photo courtesy of Persea Books
Nazim Hikmet was born in 1902 in Salonika, Ottoman Empire (now
Thessaloníki, Greece), where his father served in the Foreign
Service. He was exposed to poetry at an early age through his artist mother
and poet grandfather, and had his first poems published when he was
Raised in Istanbul, Hikmet left Allied-occupied Turkey after the
First World War and ended up in Moscow, where he attended the university and
met writers and artists from all over the world. After the Turkish
Independence in 1924 he returned to Turkey, but was soon arrested for
working on a leftist magazine. He managed to escape to Russia, where he
continued to write plays and poems.
In 1928 a general amnesty allowed Hikmet to return to Turkey, and during the next ten years he published nine books of poetryfive collections and four long poemswhile working as a proofreader, journalist, scriptwriter, and translator. He left Turkey for the last time in 1951, after serving a lengthy jail sentence for his radical acts, and lived in the Soviet Union and eastern Europe, where he continued to work for the ideals of world Communism.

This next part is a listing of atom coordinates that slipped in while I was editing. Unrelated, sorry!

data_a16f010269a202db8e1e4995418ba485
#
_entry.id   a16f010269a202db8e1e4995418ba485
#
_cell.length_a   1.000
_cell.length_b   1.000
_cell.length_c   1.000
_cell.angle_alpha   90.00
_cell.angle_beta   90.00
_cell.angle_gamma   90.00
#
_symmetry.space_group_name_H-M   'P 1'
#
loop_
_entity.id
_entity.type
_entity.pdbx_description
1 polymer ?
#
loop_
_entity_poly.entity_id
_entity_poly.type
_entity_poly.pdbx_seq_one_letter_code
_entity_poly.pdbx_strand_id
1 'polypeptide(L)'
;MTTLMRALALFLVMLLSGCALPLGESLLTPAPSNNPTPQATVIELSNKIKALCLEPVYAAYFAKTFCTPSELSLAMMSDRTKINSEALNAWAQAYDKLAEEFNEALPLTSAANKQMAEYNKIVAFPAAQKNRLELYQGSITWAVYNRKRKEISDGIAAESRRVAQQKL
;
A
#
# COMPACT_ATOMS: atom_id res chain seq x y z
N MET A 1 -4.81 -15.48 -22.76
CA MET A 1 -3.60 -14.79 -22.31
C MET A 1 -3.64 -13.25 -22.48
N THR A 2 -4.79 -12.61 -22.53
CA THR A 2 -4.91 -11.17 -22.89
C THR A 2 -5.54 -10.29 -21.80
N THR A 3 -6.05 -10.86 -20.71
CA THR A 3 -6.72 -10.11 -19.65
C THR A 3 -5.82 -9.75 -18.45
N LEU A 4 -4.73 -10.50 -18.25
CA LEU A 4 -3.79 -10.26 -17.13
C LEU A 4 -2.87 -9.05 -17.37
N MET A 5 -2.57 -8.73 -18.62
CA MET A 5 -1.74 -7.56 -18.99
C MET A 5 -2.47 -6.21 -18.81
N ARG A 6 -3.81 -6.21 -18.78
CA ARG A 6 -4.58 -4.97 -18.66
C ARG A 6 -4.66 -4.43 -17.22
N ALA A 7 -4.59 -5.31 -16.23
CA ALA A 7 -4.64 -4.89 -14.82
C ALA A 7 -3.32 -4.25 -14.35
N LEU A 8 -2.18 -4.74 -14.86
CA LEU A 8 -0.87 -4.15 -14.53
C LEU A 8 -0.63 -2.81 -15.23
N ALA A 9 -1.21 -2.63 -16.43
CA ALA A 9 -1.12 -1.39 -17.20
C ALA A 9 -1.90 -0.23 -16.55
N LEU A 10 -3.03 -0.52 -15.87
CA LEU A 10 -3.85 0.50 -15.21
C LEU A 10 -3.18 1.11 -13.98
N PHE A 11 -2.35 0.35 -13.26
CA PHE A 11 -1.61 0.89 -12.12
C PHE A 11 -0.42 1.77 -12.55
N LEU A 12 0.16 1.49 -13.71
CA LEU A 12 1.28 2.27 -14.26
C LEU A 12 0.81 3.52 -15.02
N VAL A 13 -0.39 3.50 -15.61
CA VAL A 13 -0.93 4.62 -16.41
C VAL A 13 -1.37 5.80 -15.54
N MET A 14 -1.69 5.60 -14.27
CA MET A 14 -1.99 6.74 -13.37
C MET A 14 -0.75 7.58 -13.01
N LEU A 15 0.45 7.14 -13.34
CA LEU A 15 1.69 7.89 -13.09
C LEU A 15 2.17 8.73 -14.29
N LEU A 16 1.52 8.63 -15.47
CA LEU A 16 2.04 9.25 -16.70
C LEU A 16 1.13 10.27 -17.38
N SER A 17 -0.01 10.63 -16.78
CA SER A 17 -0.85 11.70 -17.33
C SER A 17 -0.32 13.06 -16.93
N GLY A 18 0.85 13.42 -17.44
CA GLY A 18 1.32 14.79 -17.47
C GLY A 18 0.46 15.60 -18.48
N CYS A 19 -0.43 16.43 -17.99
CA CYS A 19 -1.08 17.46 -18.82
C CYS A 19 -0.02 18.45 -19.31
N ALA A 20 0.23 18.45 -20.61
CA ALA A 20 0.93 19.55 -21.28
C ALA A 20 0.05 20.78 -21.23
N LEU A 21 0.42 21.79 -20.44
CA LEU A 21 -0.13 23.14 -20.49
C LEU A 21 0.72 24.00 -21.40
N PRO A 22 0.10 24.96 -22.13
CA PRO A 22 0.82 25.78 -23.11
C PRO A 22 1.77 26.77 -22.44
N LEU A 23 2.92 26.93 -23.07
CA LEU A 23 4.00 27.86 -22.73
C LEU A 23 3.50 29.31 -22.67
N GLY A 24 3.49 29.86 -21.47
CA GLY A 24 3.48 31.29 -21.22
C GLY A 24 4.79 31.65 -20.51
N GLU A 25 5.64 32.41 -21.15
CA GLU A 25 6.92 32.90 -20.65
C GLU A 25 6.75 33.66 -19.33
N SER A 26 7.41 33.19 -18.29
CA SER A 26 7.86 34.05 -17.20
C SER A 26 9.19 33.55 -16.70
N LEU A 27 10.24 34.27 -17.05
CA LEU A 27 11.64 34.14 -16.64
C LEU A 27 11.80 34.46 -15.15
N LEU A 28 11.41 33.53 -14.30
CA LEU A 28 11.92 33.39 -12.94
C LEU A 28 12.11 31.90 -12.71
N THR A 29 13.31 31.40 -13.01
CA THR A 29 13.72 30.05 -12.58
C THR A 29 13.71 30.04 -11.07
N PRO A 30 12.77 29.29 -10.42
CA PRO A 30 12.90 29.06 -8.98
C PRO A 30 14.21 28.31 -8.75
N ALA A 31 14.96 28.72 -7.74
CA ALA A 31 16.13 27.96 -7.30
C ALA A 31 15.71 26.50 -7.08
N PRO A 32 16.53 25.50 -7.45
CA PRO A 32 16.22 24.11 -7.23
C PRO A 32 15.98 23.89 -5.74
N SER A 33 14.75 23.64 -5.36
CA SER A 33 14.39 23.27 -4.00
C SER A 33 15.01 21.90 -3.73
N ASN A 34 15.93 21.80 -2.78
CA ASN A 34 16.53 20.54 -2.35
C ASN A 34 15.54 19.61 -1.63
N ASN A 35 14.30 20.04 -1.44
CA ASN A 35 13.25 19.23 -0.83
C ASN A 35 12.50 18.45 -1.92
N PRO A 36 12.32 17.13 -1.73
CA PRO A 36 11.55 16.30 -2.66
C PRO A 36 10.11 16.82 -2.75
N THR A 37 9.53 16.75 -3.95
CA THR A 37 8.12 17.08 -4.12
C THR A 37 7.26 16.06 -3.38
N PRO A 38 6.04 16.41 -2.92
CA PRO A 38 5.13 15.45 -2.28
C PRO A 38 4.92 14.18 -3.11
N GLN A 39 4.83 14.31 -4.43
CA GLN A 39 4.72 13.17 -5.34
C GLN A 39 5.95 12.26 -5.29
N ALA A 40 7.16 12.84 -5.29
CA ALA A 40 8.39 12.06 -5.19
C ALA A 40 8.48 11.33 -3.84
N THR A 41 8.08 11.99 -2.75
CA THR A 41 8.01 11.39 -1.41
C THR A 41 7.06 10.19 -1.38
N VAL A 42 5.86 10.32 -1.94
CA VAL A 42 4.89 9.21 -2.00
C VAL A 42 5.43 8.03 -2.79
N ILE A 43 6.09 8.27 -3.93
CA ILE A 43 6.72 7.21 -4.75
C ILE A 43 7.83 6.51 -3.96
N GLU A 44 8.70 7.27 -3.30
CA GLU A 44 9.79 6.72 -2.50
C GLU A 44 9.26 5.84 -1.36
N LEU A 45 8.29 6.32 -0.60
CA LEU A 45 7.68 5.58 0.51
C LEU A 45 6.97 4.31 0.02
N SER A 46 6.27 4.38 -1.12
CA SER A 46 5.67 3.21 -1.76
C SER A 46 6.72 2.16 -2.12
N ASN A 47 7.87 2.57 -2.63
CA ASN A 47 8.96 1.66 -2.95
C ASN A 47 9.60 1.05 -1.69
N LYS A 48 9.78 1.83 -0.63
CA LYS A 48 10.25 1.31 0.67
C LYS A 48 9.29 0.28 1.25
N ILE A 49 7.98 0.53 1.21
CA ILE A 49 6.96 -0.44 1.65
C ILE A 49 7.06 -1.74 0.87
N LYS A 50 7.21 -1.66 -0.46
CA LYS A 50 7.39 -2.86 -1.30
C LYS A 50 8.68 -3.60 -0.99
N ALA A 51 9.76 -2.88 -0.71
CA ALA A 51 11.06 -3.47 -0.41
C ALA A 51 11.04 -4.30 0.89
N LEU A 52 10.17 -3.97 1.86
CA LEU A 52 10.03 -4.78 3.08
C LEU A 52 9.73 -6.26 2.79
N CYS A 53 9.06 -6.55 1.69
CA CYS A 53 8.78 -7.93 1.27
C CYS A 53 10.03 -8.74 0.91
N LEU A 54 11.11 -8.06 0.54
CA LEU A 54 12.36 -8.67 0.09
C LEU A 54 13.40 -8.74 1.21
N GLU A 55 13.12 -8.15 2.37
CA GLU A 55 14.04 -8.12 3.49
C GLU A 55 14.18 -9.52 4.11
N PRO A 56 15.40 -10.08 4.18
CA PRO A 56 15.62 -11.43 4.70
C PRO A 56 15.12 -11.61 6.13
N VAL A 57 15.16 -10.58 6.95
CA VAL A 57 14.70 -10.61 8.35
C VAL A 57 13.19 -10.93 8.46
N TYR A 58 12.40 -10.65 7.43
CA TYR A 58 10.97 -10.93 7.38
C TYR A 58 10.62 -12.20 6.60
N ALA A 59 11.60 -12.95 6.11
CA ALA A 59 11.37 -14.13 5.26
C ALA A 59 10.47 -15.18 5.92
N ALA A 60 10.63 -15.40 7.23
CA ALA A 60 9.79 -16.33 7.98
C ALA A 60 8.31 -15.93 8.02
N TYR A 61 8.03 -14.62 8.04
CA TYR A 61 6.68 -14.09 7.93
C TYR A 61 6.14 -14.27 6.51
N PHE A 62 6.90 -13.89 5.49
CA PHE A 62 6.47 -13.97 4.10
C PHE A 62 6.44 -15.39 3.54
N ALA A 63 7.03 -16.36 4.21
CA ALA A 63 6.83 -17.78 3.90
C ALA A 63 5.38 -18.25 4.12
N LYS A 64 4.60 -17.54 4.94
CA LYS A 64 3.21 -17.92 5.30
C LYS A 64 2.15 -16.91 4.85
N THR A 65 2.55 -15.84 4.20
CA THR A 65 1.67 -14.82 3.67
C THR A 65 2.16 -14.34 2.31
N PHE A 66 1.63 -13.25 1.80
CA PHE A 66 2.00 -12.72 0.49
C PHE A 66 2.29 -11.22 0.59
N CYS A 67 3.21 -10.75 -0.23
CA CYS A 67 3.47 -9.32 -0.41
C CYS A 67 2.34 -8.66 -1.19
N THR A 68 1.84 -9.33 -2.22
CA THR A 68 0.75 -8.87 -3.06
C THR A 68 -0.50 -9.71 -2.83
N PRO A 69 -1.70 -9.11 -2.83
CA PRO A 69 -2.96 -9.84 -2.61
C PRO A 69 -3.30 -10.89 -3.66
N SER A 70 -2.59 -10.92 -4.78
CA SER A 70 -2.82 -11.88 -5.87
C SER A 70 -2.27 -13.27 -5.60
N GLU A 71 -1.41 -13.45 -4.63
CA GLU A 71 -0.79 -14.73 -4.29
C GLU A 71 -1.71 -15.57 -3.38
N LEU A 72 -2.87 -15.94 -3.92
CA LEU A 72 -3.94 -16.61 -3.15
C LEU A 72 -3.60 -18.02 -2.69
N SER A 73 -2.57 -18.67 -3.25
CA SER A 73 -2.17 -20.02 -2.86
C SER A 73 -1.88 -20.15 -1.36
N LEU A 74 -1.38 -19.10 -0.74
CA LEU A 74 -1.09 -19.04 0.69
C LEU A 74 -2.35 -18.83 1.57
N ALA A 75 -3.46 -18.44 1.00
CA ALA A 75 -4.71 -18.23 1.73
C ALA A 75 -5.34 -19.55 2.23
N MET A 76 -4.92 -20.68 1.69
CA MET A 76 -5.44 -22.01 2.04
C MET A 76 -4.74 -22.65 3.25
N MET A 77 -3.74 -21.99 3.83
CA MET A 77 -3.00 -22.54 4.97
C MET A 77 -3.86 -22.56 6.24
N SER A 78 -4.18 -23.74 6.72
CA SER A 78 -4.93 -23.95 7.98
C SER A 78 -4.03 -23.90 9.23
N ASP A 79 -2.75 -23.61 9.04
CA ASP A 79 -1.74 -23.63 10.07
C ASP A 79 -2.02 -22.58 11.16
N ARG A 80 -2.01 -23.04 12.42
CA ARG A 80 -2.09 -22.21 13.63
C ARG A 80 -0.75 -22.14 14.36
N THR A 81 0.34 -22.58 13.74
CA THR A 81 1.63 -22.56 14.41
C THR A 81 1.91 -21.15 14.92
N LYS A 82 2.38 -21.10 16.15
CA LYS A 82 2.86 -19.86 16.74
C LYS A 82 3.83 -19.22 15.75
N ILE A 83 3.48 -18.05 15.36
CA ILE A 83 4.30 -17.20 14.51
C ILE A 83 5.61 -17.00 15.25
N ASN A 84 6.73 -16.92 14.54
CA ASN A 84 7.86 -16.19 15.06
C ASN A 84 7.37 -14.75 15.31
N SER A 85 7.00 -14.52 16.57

After receiving early recognition for his patriotic poems in syllabic meter, he came under the influence of the Russian Futurists in Moscow, and abandoned traditional forms while
attempting to "depoetize" poetry.
Many of his works have been
translated into English, including Human Landscapes from My Country: An Epic Novel in Verse (2009), Things I Didn't Know I Loved
(1975), The Day Before Tomorrow (1972), The Moscow Symphony
(1970), and Selected Poems (1967). In 1936 he published Seyh Bedreddin destani ("The Epic of Shaykh Bedreddin") and Memleketimden insan manzaralari ("Portraits of People from My Land").
Hikmet died of a heart attack in Moscow in 1963. The first
modern Turkish poet, he is recognized around the world as one of the great
international poets of the twentieth century.